The Premier League recommenced with a mouth watering tie at Upton Park, as the two London rivals met in front of a sell out crowd at the Boleyn Ground.
Typically, there had been much unrest in East London in the run up to the new season. Despite six summer signings and manager Sam Allardyce smashing the club’s transfer record, many sections of the Hammer’s faithful remained unhappy. Pre-season had hardly been a success and there seemed no evidence of the attacking football Allardyce had been politely told to play by his employers. I reminded myself that Rome was not built in a day and made the trip to Upton Park full of high hopes for the current campaign.
The game started brightly, in particular for the visitors who had in the most part been worryingly quiet in pre season. It was clear Pochettino’s mantra of close, concise play had been instilled and as a result, West Ham enjoyed very little time on the ball. That being said there were glimmers of hope. New singings Aaron Cresswell and Cheikhou Kouyate looked impressive and there appeared to be a new resilience and in my eyes at least, an attempt to play the ball on the ground in an attacking style.
We more than matched the visitors in the opening exchanges but in all honesty there was very little to write home about in the first half. So much so, I got carried away watching events in one of the boxes. A group of lads draped a Lazio flag from the box. Security, came twice to ensure it was moved cue vociferous chants of ‘Viva Lazio’ from the Alpari Lower and Trevor Brooking. It was replaced with a picture of a walrus and the words ‘BFS we love you.’ Far more to Security’s liking.
It appears I was not the only one who was slightly underwhelmed by the football as a lively supporter made his way on to the pitch and after running the full length of it, stopped to take a shot with the match ball. This was potentially the first shot of target and sparked the crowd into life as he left rotund security guards in his wake before being wrestled to the ground and dismissed.
West Ham continued to pressure the Tottenham box and from a corner, the ball landed at Kevin Nolan’s feet who hit the ball goalward. Kyle Naughton raised his arms and after much remonstration by the home team and deliberation from the officials, a penalty kick was awarded. Naughton’s block was deemed to be deliberate and he was in turn given his marching orders.
Celebrations were wild, the crowd erupted into ‘it’s happening again’ because Mark Noble doesn’t miss penalties. Until now. The ball skewed wide of the left hand post and Tottenham were handed a new lifeline. Still 11 played 10 and West Ham were certainly in the ascendancy.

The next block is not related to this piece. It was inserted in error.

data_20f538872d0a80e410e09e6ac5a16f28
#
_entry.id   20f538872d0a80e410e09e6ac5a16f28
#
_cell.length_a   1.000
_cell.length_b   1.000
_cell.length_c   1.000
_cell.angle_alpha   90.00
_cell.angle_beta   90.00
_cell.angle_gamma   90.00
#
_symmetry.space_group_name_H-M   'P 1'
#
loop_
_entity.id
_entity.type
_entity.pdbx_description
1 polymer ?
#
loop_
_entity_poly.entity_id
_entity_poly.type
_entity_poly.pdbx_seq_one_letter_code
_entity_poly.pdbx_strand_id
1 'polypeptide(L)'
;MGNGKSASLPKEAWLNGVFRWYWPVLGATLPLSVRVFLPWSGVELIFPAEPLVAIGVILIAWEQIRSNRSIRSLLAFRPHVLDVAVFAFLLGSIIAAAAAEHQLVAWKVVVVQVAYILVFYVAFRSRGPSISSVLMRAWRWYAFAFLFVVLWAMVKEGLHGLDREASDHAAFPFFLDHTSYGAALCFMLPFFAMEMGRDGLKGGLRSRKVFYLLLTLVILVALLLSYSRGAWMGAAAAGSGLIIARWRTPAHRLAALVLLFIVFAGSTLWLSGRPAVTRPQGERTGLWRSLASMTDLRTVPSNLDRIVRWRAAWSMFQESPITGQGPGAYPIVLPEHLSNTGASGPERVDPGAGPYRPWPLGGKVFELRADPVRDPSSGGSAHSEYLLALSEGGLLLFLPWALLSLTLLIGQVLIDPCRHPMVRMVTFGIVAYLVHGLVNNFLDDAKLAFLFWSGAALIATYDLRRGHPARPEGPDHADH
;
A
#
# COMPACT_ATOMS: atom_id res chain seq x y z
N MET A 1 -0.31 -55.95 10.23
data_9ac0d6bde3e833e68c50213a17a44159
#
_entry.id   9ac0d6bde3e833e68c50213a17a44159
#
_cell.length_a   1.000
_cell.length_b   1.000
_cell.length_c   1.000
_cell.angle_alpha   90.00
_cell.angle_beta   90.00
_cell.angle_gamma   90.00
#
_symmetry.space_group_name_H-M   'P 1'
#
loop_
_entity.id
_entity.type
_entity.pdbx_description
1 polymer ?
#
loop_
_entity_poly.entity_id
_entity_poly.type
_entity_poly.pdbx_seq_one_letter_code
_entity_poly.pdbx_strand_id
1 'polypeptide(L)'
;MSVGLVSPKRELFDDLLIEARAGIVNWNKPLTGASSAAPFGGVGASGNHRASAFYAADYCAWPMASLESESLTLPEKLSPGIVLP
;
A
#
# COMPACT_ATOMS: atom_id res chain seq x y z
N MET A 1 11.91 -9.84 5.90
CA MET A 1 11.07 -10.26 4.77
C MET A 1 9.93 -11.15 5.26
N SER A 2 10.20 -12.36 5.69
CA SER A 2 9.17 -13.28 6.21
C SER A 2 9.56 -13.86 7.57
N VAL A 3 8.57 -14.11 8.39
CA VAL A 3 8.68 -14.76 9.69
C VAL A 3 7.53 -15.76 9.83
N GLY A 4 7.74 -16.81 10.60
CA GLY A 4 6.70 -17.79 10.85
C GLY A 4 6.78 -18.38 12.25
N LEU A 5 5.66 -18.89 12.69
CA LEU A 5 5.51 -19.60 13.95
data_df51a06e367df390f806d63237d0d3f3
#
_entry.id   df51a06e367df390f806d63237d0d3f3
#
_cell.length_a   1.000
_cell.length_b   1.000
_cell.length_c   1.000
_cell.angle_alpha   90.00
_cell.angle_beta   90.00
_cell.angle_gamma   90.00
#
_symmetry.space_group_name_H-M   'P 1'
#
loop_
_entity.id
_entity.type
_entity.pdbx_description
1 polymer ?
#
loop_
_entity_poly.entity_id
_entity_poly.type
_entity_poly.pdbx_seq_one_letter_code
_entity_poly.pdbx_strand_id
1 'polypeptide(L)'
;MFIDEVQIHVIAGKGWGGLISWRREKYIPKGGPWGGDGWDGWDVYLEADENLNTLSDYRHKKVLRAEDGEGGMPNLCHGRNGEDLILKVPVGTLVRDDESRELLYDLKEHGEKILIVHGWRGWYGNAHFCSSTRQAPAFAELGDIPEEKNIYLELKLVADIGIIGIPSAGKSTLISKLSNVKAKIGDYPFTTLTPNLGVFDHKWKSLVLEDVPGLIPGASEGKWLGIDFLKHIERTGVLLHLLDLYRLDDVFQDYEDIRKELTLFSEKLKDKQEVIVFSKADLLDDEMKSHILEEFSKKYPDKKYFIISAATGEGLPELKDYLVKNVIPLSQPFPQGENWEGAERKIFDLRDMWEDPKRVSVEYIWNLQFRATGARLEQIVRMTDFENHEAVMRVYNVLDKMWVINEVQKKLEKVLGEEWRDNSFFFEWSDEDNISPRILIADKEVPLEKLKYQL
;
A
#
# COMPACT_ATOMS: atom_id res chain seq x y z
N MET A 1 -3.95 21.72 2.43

The second half started again with pressure from the home side. There was an attempt to pass and keep the ball, more than I saw at any stage last season. However, the luck was not on our side and the likes of Stewart Downing and Carlton Cole huffed and puffed but sadly to no avail. Tottenham did continue to threaten on the break and with the arrival of Lewis Holtby and Andros Townsend, the pace of the threat augmented.
James Collins was booked for a cynical challenge, which stopped a Tottenham attack and not long after with Adebayor in a fairly innocuous position, he decided to aggressively barge the forward to the ground and referee Chris Foy correctly sent him off.
Alarm bells begun to ring around the stadium as Tottenham’s belief rose their chances grew.
Bentaleb forced a diving save from fan favourite Adrian and the West Ham defence begun to look shakier as time wore on.
Allardyce introduced Guy Demel for Joey O’Brien, presumably for a niggle of some description. Mo Diame appeared in place of the ineffective Vaz Te but the greatest applause was saved for new signing Enner Valencia who arrived in place of beleaguered Carlton Cole.
Valencia looked lively from the off and chased balls that Carlton wouldn’t have even jogged for, winning West Ham an unlikely corner in the process. The game ebbed and flowed, both sides threatened, but in the 94th minute, Tottenham broke and Erik Deer on debut was put through on goal, rounded the keeper and placed the ball perfectly into Adrian’s net.
As the away fans went wild, the home ones left in their droves, just in time to see a Spurs fan, who had clearly overexcited himself, being removed by the stewards. Smiling and inciting the Trevor Brooking Lower during his exit, events certainly took a darker turn, most certainly for the female security guard tasked with restraining a large handful of East London’s finest at melting point.
Back to the football and despite the disappointment of the result, West Ham played rather well in my opinion. Downing, Cole and Vaz Te were decidedly poor yet despite this, had the ever reliable Mark Noble converted, I think we would have won comfortably. No-one in the ground would have wanted to score more than he, so it was heartwarming to hear chants of Mark Noble straight after the miss.
Kouyate looks like a fantastic player, big strong and playing for the shirt. Tin minutes of Valencia was not enough but again he looks like a handful. Cresswell did well and surprisingly Nolan put in a very good shift. Rumours abound that he returned to pre-season fitter than ever, perhaps worrying about his place in the side? This can only be a good thing.
Ravel Morrison is back in training too and Diame looked tricky when he came on, so I am afraid I am not jumping on the Sam out bandwagon just yet. It’s Crystal Palace next week and if the football gods are evening scores like it felt today, it surely has to be an away win for the Hammers.
O’ Brien 6
Vaz Te 5